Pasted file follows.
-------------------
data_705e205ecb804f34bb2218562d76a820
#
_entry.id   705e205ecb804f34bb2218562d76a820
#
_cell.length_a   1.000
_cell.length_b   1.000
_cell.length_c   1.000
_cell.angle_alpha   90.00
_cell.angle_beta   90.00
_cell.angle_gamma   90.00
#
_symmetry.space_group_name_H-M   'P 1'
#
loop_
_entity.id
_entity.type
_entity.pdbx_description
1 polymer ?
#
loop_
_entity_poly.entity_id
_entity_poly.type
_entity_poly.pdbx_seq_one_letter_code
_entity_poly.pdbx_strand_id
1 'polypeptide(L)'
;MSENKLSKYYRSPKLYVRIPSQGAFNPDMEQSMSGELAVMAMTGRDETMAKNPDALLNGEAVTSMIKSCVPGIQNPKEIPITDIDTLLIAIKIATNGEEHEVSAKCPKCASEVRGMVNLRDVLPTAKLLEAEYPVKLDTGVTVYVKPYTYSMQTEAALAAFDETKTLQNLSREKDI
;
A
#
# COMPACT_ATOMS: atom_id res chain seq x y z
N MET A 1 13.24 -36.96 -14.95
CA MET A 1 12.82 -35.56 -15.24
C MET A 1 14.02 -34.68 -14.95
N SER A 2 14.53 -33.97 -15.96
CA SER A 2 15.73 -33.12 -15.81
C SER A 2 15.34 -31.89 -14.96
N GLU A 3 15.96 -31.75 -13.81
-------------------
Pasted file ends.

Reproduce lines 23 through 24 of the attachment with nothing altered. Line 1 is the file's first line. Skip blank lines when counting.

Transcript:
_entity_poly.pdbx_seq_one_letter_code
_entity_poly.pdbx_strand_id